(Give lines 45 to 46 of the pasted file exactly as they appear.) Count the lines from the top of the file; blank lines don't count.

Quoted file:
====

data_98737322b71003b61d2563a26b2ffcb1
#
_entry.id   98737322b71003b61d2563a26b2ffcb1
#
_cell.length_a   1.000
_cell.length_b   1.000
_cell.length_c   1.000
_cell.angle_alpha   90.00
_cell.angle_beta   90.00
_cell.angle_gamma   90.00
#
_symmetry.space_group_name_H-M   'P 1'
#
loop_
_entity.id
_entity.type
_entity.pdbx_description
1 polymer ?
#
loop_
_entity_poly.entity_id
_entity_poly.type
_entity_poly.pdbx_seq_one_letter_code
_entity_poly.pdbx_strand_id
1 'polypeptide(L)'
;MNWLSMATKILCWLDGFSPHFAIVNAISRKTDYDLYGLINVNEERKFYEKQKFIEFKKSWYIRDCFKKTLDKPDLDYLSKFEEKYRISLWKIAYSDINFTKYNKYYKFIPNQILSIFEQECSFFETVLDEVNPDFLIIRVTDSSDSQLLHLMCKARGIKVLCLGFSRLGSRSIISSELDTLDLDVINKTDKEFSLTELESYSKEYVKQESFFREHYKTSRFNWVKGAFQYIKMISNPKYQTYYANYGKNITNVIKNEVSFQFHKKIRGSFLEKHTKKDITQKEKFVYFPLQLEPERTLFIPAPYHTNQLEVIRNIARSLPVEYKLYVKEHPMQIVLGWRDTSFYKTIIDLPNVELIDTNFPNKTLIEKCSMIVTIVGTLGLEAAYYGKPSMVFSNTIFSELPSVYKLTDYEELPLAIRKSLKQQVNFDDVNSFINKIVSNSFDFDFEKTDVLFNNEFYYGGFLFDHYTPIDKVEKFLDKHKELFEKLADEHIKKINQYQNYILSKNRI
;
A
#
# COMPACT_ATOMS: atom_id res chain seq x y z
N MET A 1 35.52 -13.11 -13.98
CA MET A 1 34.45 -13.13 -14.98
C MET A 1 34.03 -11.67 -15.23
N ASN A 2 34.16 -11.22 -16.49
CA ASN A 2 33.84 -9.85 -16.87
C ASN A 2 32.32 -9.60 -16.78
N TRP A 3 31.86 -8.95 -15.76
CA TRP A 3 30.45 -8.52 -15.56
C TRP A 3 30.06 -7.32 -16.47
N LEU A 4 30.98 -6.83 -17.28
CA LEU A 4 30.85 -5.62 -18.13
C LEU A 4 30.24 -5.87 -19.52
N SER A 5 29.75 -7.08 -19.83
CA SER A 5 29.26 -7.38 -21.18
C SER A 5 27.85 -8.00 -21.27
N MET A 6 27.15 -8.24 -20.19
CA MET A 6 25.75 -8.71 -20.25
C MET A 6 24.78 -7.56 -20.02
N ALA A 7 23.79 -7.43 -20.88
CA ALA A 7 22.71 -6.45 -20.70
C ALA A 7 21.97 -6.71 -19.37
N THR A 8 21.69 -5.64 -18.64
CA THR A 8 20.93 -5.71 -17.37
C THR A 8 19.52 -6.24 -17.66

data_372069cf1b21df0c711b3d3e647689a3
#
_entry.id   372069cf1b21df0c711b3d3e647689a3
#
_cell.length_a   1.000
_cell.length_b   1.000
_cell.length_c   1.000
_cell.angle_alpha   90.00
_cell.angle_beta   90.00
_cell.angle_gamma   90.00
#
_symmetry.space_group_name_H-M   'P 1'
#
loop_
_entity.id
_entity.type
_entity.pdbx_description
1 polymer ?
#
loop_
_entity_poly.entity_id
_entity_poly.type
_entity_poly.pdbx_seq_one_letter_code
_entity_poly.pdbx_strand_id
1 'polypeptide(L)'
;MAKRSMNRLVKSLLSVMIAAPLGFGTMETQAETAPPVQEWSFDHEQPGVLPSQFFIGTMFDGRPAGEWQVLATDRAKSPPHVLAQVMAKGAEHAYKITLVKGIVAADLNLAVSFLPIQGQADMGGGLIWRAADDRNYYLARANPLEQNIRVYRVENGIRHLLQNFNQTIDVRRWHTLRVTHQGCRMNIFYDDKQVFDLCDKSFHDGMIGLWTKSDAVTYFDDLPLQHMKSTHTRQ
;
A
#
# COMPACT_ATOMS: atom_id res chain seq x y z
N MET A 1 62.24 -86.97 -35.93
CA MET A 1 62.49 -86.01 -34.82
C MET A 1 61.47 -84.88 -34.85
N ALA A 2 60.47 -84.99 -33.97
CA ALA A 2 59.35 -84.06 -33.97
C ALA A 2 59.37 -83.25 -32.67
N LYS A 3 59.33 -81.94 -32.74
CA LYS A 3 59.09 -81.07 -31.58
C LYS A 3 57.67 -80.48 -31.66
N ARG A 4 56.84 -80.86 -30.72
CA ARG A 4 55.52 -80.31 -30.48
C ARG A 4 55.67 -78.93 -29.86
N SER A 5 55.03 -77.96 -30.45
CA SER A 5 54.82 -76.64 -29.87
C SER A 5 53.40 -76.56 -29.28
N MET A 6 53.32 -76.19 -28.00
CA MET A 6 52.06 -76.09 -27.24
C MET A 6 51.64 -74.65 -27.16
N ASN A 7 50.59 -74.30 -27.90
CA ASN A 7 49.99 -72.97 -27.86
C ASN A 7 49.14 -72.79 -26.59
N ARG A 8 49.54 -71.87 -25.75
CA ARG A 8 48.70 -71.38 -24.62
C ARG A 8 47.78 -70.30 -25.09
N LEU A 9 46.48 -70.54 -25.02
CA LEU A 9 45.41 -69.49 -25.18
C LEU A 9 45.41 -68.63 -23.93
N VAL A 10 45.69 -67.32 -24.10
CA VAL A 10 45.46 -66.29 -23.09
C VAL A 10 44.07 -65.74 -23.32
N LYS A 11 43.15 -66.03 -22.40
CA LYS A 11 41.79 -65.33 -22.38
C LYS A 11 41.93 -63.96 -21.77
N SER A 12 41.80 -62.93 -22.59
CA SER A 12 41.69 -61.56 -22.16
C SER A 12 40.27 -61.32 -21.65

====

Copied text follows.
C SER A 5 27.85 -8.00 -21.27
N MET A 6 27.15 -8.24 -20.19